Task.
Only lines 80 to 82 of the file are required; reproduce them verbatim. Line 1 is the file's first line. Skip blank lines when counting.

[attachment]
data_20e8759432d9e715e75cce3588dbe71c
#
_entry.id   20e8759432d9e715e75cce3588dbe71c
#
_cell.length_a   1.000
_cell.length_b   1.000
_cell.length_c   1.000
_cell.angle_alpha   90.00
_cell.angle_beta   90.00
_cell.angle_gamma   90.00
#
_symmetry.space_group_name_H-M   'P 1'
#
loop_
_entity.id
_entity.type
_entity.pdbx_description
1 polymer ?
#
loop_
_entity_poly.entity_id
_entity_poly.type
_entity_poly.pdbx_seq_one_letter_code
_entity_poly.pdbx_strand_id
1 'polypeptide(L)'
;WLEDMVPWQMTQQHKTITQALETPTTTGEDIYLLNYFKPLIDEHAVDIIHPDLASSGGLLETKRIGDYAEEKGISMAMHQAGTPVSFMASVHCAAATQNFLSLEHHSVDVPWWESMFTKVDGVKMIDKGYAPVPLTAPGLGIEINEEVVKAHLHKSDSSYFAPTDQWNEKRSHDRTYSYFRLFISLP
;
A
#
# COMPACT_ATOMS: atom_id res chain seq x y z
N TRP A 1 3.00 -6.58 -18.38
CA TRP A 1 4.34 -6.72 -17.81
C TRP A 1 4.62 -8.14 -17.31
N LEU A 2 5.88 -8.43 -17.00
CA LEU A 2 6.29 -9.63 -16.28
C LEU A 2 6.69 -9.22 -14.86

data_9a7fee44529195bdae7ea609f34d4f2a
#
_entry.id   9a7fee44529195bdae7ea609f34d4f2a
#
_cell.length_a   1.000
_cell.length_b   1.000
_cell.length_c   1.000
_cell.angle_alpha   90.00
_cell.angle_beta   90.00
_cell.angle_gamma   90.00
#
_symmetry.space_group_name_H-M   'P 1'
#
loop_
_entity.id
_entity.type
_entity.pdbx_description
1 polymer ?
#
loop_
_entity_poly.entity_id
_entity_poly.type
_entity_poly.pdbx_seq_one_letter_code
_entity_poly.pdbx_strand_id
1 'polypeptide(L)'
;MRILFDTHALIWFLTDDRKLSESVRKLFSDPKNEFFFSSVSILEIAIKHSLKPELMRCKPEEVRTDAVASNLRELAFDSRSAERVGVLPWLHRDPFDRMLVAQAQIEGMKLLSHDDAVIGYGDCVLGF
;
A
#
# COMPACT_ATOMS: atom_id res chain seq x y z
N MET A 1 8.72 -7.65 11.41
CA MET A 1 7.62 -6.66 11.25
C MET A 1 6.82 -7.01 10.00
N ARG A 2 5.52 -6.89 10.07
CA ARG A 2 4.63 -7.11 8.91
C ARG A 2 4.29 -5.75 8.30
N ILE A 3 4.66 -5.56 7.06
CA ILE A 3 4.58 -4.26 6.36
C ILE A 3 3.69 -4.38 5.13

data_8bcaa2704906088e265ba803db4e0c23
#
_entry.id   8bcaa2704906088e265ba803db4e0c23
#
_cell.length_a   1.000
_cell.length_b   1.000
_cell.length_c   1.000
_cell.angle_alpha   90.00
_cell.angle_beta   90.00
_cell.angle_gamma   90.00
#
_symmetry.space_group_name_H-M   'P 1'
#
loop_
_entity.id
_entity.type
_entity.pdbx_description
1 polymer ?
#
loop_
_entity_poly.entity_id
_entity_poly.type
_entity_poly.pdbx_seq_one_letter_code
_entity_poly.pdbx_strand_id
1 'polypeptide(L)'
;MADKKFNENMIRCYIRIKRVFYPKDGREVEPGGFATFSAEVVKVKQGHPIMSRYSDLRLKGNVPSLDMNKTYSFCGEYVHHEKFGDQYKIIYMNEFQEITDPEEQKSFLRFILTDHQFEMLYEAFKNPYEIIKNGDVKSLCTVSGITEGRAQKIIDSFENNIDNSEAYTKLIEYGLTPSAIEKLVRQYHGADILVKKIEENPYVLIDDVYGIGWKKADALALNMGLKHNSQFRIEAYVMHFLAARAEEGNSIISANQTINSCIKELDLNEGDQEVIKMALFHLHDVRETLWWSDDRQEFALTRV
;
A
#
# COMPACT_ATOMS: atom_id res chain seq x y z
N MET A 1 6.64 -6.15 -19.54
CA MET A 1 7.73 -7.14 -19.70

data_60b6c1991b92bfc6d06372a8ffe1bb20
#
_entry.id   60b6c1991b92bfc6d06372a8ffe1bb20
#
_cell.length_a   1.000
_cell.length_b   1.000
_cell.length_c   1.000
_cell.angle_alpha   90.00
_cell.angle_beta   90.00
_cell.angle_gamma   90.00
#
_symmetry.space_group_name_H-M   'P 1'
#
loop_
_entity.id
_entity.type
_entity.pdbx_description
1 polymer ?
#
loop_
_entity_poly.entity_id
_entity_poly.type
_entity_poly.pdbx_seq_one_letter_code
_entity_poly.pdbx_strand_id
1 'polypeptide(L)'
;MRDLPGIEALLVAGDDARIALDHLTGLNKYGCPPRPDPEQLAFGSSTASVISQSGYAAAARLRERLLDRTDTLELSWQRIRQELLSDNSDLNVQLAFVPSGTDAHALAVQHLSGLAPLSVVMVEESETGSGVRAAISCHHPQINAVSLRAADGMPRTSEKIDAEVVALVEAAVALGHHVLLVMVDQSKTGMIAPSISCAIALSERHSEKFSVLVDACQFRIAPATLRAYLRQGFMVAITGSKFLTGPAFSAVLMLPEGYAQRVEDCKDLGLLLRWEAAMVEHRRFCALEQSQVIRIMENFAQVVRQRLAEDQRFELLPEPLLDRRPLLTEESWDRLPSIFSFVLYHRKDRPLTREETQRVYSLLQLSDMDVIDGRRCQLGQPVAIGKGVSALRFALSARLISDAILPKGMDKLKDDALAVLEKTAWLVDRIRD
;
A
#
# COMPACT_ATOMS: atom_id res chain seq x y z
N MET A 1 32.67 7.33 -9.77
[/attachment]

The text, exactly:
_cell.length_a   1.000
_cell.length_b   1.000
_cell.length_c   1.000